N-DESMETHYL FLUCARBAZONE
NITRALIN
NITRAPYRIN
NITROFEN
NITROFLUORFEN
NITROTHAL-ISOPROPYL
NOREA
NORFLURAZON (TOTAL)
NOVALURON *
NUARIMOL
OCTHILINONE
OFURACE
OMETHOATE *
OVEX
OXADIAZON
OXADIXYL *
OXAMYL *
OXAMYL OXIME METABOLITE
OXYDEMETON-METHYL (TOTAL) *
OXYFLUORFEN
OXYTHIOQUINOX
PACLOBUTRAZOL
PARATHION
PARATHION OXYGEN ANALOG
PARATHION-METHYL *
PARATHION-METHYL OXYGEN ANALOG
PB-9
PEBULATE
PENCONAZOLE *
PENDIMETHALIN *
PENTACHLOROBENZENE *
PENTACHLOROBENZO
NITRILE *
PENTACHLOROPHENYL METHYL ETHER
PERMETHRIN (TOTAL) *
PERTHANE
PHENMEDIPHAM
PHENOTHRIN *
PHENTHOATE *
PHENYLPHENOL, O- *
PHORATE *
PHORATE METABOLITES (TOTAL) *
PHOSALONE *
PHOSALONE OXYGEN ANALOG
PHOSMET *
PHOSMET OXYGEN ANALOG
PHOSPHAMIDON
PHOXIM OXYGEN ANALOG
PIPERONYL BUTOXIDE *
PIPEROPHOS
PIRIMICARB
PIRIMIPHOS-ETHYL
PIRIMIPHOS-ETHYL OXYGEN ANALOG
PIRIMIPHOS-METHYL *
PRETILACHLOR
PROCHLORAZ *
PROCYAZINE
PROCYMIDONE *
PROFENOFOS *
PROFLURALIN
PROLAN
PROMECARB
PROMETON
PROMETRYN *
PRONAMIDE *
PROPACHLOR
PROPANIL *
PROPARGITE *
PROPAZINE
PROPETAMPHOS
PROPHAM
PROPICONAZOLE (TOTAL) *
PROPOXUR *
PROTHIOFOS
PROTHOATE
PYRACARBOLID
PYRACLOSTROBIN *
PYRAZON
PYRAZOPHOS(AFUGAN)
PYRETHRINS
PYRIDABEN *
PYRIDAPHENTHION *
PYRIMETHANIL *
PYRIMIDINOL (DIAZINON HYDROLYSIS PRODUCT
PYRIPROXYFEN *
QUINALPHOS *
QUINOXYFEN *
QUINTOZENE (TOTAL) *
QUIZALOFOP ETHYL ESTER
RONNEL
RONNEL OXYGEN ANALOG
RPA 405862 *
RPA 408056
RPA 717879
SALITHION
SCHRADAN
SETHOXYDIM +
SIMAZINE *
SIMETRYNE
SPIRODICLOFEN *
STROBANE
SULFALLATE
SULFOTEPP *
SULPHENONE
SULPROFOS (TOTAL)
TCMTB
TEBUCONAZOLE *
TEBUPRIMIFOS
TEBUTHIURON
TECNAZENE (TOTAL) *
TEFLUTHRIN
TEPP
TERBACIL
TERBUFOS (TOTAL)
TERBUMETON
TERBUTHYLAZINE *
TERBUTRYN
TETRACONAZOLE *
TETRADIFON *
TETRAIODOETHYLENE
TETRAMETHRIN *
TETRASUL
THIABENDAZOLE *
THIACLOPRID
THIAMETHOXAM
THIAZOPYR
THIOBENCARB
THIOMETON
THIONAZIN
TOLYLFLUANID
TOXAPHENE
TRALOXYDIM
 TRALOMETHRIN
TRANID
TRANS-DIMETHOMORPH *
TRI(2-ETHYLHEXYL) PHOSPHATE * +
 TRIADIMEFON (TOTAL) *
TRIADIMENOL *
TRI-ALLATE
TRIAZAMATE
TRIAZOPHOS *
TRICHLORFON
TRICYCLAZOLE *
TRIDIPHANE
TRIETAZINE
TRIFLOXYSTROBIN *
TRIFLUMIZOLE *
TRIFLURALIN *
TRIFLUSULFURON METHYL ESTER
TRIMETHACARB (LANDRIN)
TRIMETHACARB (TOTAL)
TRIPHENYL PHOSPHATE *
TRIS(1,3-DICHLORO-2-PROPYL)PHOSPHATE *
TRIS(2-BUTOXYETHYL) PHOSPHATE *
TRIS (BETA-CHLOROETHYL) PHOSPHATE *
VAMIDOTHION SULFONE
VERNOLATE
VINCLOZOLIN (TOTAL) *
VINCLOZOLIN METABOLITE E
XMC
ZOXAMIDE
 

1 The list of pesticides detectable is expressed in terms of the parent pesticide. However, monitoring coverage and findings may have included metabolites, impurities, and alteration products.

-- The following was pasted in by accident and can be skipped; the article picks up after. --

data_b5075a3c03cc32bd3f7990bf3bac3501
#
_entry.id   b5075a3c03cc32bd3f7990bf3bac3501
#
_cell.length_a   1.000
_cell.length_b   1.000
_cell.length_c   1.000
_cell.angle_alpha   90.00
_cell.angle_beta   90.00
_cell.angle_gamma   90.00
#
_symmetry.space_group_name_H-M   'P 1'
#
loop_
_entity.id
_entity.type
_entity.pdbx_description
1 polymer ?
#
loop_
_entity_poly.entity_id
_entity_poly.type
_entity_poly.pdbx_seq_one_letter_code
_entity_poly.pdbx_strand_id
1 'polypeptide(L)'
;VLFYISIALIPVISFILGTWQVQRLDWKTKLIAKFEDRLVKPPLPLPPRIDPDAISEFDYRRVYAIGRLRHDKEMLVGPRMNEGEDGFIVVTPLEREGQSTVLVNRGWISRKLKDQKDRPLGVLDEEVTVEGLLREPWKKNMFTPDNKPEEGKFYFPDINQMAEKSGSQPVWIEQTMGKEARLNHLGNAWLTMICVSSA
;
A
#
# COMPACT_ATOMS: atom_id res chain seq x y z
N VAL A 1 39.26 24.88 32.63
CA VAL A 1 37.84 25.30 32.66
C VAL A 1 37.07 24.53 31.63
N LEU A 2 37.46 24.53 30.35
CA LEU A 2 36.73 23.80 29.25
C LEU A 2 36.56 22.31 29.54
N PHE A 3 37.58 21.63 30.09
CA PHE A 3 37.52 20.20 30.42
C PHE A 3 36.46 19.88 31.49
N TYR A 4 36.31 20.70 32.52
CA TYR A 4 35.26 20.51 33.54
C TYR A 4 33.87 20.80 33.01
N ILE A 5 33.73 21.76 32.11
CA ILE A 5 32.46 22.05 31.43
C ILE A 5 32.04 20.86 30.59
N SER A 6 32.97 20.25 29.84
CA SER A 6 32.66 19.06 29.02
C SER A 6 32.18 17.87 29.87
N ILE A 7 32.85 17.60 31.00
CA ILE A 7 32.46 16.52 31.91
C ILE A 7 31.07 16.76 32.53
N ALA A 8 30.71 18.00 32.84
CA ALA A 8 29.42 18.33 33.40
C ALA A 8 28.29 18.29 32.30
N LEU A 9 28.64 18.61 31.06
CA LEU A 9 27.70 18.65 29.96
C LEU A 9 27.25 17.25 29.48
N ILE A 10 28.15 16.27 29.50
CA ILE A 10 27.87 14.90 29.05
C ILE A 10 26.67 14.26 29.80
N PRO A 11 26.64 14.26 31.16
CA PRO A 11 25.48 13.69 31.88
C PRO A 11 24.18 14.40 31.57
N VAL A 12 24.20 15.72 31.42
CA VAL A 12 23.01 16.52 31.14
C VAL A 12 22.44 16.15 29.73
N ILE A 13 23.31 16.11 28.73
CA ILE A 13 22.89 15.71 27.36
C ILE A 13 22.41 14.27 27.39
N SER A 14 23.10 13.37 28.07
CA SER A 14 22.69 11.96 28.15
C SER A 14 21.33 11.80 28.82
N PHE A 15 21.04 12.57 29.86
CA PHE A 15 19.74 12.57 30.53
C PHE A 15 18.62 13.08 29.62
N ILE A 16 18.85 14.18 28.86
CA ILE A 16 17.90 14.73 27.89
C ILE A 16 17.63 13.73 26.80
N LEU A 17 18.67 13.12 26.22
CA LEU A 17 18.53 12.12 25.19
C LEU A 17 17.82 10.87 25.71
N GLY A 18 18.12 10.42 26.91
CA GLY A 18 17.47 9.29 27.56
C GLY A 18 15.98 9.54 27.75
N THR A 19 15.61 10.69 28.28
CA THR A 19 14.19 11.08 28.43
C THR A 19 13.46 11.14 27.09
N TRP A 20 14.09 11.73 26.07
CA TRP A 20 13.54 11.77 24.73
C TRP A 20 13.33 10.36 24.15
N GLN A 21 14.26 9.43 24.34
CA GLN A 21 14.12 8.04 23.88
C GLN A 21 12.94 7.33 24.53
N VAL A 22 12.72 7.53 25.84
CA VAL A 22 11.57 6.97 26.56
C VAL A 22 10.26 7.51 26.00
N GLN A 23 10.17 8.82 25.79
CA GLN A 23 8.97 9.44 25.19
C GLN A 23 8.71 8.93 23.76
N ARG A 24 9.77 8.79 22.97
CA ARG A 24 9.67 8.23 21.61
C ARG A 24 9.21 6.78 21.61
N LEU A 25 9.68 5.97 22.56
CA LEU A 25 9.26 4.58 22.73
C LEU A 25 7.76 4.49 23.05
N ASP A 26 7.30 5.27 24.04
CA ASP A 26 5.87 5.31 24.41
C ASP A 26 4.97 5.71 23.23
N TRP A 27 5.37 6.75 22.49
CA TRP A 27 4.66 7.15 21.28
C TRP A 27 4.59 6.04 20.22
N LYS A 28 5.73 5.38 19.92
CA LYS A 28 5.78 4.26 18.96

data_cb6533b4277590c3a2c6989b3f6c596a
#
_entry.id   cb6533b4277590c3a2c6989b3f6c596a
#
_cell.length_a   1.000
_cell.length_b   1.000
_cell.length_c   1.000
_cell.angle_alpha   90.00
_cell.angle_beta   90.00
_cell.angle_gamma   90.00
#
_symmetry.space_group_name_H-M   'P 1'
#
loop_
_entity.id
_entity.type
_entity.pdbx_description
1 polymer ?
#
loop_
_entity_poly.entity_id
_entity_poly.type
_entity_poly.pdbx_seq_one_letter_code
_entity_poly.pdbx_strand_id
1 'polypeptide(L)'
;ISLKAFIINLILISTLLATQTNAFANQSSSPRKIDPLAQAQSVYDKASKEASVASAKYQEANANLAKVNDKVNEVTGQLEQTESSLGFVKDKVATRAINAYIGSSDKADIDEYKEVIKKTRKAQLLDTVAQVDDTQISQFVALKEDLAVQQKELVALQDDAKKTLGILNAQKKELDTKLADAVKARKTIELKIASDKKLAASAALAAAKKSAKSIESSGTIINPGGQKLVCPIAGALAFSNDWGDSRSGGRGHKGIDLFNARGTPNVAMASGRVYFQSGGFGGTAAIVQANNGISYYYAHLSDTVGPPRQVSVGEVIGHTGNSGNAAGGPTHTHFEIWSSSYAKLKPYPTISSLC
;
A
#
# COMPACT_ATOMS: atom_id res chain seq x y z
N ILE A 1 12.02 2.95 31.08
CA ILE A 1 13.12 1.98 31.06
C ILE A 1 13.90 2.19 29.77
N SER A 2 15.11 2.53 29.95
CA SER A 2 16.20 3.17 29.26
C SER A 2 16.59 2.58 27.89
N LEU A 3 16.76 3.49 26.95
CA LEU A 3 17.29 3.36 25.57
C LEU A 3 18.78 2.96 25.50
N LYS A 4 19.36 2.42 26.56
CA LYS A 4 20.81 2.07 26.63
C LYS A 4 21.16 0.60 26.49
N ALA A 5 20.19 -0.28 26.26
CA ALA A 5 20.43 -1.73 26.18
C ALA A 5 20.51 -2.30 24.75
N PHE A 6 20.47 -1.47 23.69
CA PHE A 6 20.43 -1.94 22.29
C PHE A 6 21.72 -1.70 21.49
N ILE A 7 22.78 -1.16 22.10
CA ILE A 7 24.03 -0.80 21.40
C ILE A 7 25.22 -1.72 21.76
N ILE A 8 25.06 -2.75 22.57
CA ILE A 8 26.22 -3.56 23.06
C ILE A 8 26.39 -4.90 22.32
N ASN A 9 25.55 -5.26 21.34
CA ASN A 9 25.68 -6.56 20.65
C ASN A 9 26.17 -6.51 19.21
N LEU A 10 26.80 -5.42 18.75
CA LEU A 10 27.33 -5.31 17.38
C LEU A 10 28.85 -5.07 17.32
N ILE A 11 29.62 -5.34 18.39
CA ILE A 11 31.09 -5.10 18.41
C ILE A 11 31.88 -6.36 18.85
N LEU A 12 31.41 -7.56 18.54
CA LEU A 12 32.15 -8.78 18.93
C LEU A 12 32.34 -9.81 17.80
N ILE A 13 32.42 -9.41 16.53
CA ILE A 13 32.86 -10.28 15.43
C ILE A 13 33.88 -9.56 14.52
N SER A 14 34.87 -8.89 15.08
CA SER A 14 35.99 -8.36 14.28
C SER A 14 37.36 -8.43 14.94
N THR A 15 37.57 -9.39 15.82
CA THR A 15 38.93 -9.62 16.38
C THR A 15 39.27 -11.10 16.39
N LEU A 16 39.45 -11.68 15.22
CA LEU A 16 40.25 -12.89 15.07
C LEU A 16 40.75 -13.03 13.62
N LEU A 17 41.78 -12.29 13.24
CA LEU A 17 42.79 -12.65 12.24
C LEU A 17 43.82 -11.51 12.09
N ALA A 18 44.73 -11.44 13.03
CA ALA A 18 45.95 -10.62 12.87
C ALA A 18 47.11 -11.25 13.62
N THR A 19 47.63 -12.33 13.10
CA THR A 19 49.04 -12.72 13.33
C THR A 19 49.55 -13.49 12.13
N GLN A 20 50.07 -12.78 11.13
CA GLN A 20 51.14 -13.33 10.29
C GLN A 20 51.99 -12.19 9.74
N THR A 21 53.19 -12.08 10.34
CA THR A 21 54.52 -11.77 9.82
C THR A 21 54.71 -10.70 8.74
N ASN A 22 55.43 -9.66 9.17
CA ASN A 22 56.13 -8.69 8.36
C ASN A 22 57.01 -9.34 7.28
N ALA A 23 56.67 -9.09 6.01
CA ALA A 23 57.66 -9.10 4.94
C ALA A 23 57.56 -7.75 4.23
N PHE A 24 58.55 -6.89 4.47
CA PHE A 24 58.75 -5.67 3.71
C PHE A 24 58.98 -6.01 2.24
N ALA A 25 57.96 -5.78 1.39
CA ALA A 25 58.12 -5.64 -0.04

2 Some of these pesticides are no longer manufactured or registered for use in the United States.
3 Chemicals indicated by a (+) were not found nor documented as recovered in previous years. 

Animal Feeds

In FDA, the Center for Veterinary Medicine manages the Agency’s pesticide in domestic and imported animal feed program. In FY 2008, 301 feed samples (177 domestic surveillance and 124 import) were analyzed for pesticides by the FDA (Table 4). Of the 177 domestic surveillance samples, 125 (70.6%) contained no detectable pesticide residues, 51 (28.8%) contained one or more detectable residues that did not exceed regulatory guidance, and one (0.6%) contained a residue which exceeded regulatory guidance. Of the 124 import samples, 93 (75.0%) contained no detectable pesticide residues, 30 (24.2%) contained one or more detectable residues that did not exceed regulatory guidance, and one (0.8%) contained a residue which exceeded regulatory guidance. 

During FY 2008, one domestic surveillance sample of corn and one import sample of yucca schidigera powder each contained one residue that exceeded regulatory guidance. The corn sample was from Texas and contained 0.030 ppm of methoxychlor, p,p’. All tolerances for this insecticide in Title 40 of the Code of Federal Regulations, part 180, section 120 (40 CFR 180.120) were revoked in 2002. The yucca schidigera powder sample was imported from Mexico and contained 1.504 ppm of diphenylamine. There are no tolerances established by the EPA for this fungicide on yucca in 40 CFR 180.190. 

In the 52 domestic surveillance and 31 import samples of animal feed in which one or more pesticides were detected, there were 121 residues (95 quantifiable and 26 trace). Ethoxyquin and malathion were the most frequently found and accounted for 53.7% of all residues detected (Table 5).

Table 4 - Summary of the 177 Domestic Surveillance and 124 Import Samples of Animal Feed That Were Analyzed for Pesticides by FDA in Fiscal Year 2008

Type of Feed# of SamplesSamples with No Pesticide ResiduesSamples Exceeding Regulatory Guidance
#%#%
Whole/Ground Grains95 8892.6 1
 1.1
Plant By-products93 7479.6 0 0.0
Mixed Feed Rations81 3340.7 0 0.0
Hay and Hay Products16 1168.8 0 0.0
Supplements/Misc.
12 975.0 1 8.3
Animal By-products 4   375.0 0 0.0
TOTALS301218(72.4) 2 (0.7)
 
Table 5 - Summary of the Pesticides in the 52 Domestic Surveillance and 31 Import Samples of Animal Feed Analyzed by FDA in FY 2008 That Contained One or More Detectable Residues

PesticideNumber of Samples with
Trace Amounts1Quantifiable LevelsRange2 (ppm)Median2 (ppm)
Ethoxyquin36370.018 - 38.01.179
Malathion2200.046 - 1.850.125